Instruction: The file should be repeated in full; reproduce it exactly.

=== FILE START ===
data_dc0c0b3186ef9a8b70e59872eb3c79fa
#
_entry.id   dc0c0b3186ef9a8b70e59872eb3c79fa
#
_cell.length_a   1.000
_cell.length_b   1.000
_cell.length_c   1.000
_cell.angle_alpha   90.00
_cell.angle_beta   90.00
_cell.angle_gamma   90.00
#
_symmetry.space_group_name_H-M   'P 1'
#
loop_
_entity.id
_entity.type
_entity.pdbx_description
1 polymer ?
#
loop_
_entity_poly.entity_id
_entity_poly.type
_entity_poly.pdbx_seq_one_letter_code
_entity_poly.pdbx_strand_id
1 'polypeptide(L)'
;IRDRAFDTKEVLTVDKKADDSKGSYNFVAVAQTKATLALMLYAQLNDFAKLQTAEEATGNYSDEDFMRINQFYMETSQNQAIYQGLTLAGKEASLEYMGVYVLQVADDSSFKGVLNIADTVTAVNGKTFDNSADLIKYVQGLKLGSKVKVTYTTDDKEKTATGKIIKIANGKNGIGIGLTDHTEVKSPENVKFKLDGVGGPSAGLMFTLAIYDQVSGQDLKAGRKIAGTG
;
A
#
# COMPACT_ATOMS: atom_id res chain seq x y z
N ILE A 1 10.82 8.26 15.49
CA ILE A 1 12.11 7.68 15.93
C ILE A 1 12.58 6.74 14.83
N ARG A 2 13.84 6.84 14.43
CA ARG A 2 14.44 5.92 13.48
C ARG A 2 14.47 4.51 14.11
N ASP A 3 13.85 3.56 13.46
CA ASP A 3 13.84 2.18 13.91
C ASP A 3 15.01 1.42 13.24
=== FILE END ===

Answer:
data_dc0c0b3186ef9a8b70e59872eb3c79fa
#
_entry.id   dc0c0b3186ef9a8b70e59872eb3c79fa
#
_cell.length_a   1.000
_cell.length_b   1.000
_cell.length_c   1.000
_cell.angle_alpha   90.00
_cell.angle_beta   90.00
_cell.angle_gamma   90.00
#
_symmetry.space_group_name_H-M   'P 1'
#
loop_
_entity.id
_entity.type
_entity.pdbx_description
1 polymer ?
#
loop_
_entity_poly.entity_id
_entity_poly.type
_entity_poly.pdbx_seq_one_letter_code
_entity_poly.pdbx_strand_id
1 'polypeptide(L)'
;IRDRAFDTKEVLTVDKKADDSKGSYNFVAVAQTKATLALMLYAQLNDFAKLQTAEEATGNYSDEDFMRINQFYMETSQNQAIYQGLTLAGKEASLEYMGVYVLQVADDSSFKGVLNIADTVTAVNGKTFDNSADLIKYVQGLKLGSKVKVTYTTDDKEKTATGKIIKIANGKNGIGIGLTDHTEVKSPENVKFKLDGVGGPSAGLMFTLAIYDQVSGQDLKAGRKIAGTG
;
A
#
# COMPACT_ATOMS: atom_id res chain seq x y z
N ILE A 1 10.82 8.26 15.49
CA ILE A 1 12.11 7.68 15.93
C ILE A 1 12.58 6.74 14.83
N ARG A 2 13.84 6.84 14.43
CA ARG A 2 14.44 5.92 13.48
C ARG A 2 14.47 4.51 14.11
N ASP A 3 13.85 3.56 13.46
CA ASP A 3 13.84 2.18 13.91
C ASP A 3 15.01 1.42 13.24